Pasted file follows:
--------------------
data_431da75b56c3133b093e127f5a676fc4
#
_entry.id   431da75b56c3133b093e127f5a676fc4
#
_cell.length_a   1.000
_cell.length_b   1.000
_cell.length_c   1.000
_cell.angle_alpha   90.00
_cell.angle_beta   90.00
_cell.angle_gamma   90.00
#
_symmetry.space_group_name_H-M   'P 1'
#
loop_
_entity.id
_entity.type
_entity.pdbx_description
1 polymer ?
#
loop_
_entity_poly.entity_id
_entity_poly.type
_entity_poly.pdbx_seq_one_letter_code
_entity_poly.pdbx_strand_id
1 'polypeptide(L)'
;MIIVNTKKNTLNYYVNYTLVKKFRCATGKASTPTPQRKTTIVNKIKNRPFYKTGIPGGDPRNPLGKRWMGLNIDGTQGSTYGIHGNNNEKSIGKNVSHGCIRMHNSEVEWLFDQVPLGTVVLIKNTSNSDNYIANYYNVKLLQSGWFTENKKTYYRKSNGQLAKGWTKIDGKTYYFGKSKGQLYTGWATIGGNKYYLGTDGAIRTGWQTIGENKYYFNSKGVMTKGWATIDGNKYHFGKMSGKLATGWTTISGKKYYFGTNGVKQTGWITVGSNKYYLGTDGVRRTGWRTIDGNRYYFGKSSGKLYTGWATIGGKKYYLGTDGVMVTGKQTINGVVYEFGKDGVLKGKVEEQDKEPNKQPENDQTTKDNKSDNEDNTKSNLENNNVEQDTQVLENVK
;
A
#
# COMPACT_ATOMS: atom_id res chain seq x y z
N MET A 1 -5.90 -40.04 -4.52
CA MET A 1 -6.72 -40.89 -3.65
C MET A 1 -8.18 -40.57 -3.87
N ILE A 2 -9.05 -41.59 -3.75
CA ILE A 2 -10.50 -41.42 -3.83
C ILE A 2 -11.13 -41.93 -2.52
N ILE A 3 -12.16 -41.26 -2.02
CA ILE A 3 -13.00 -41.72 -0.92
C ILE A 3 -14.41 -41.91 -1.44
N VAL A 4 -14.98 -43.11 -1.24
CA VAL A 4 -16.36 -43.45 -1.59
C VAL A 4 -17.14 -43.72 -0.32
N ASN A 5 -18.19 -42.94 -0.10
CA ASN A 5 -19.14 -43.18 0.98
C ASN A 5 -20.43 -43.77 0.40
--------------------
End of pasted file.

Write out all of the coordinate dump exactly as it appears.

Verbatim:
data_431da75b56c3133b093e127f5a676fc4
#
_entry.id   431da75b56c3133b093e127f5a676fc4
#
_cell.length_a   1.000
_cell.length_b   1.000
_cell.length_c   1.000
_cell.angle_alpha   90.00
_cell.angle_beta   90.00
_cell.angle_gamma   90.00
#
_symmetry.space_group_name_H-M   'P 1'
#
loop_
_entity.id
_entity.type
_entity.pdbx_description
1 polymer ?
#
loop_
_entity_poly.entity_id
_entity_poly.type
_entity_poly.pdbx_seq_one_letter_code
_entity_poly.pdbx_strand_id
1 'polypeptide(L)'
;MIIVNTKKNTLNYYVNYTLVKKFRCATGKASTPTPQRKTTIVNKIKNRPFYKTGIPGGDPRNPLGKRWMGLNIDGTQGSTYGIHGNNNEKSIGKNVSHGCIRMHNSEVEWLFDQVPLGTVVLIKNTSNSDNYIANYYNVKLLQSGWFTENKKTYYRKSNGQLAKGWTKIDGKTYYFGKSKGQLYTGWATIGGNKYYLGTDGAIRTGWQTIGENKYYFNSKGVMTKGWATIDGNKYHFGKMSGKLATGWTTISGKKYYFGTNGVKQTGWITVGSNKYYLGTDGVRRTGWRTIDGNRYYFGKSSGKLYTGWATIGGKKYYLGTDGVMVTGKQTINGVVYEFGKDGVLKGKVEEQDKEPNKQPENDQTTKDNKSDNEDNTKSNLENNNVEQDTQVLENVK
;
A
#
# COMPACT_ATOMS: atom_id res chain seq x y z
N MET A 1 -5.90 -40.04 -4.52
CA MET A 1 -6.72 -40.89 -3.65
C MET A 1 -8.18 -40.57 -3.87
N ILE A 2 -9.05 -41.59 -3.75
CA ILE A 2 -10.50 -41.42 -3.83
C ILE A 2 -11.13 -41.93 -2.52
N ILE A 3 -12.16 -41.26 -2.02
CA ILE A 3 -13.00 -41.72 -0.92
C ILE A 3 -14.41 -41.91 -1.44
N VAL A 4 -14.98 -43.11 -1.24
CA VAL A 4 -16.36 -43.45 -1.59
C VAL A 4 -17.14 -43.72 -0.32
N ASN A 5 -18.19 -42.94 -0.10
CA ASN A 5 -19.14 -43.18 0.98
C ASN A 5 -20.43 -43.77 0.40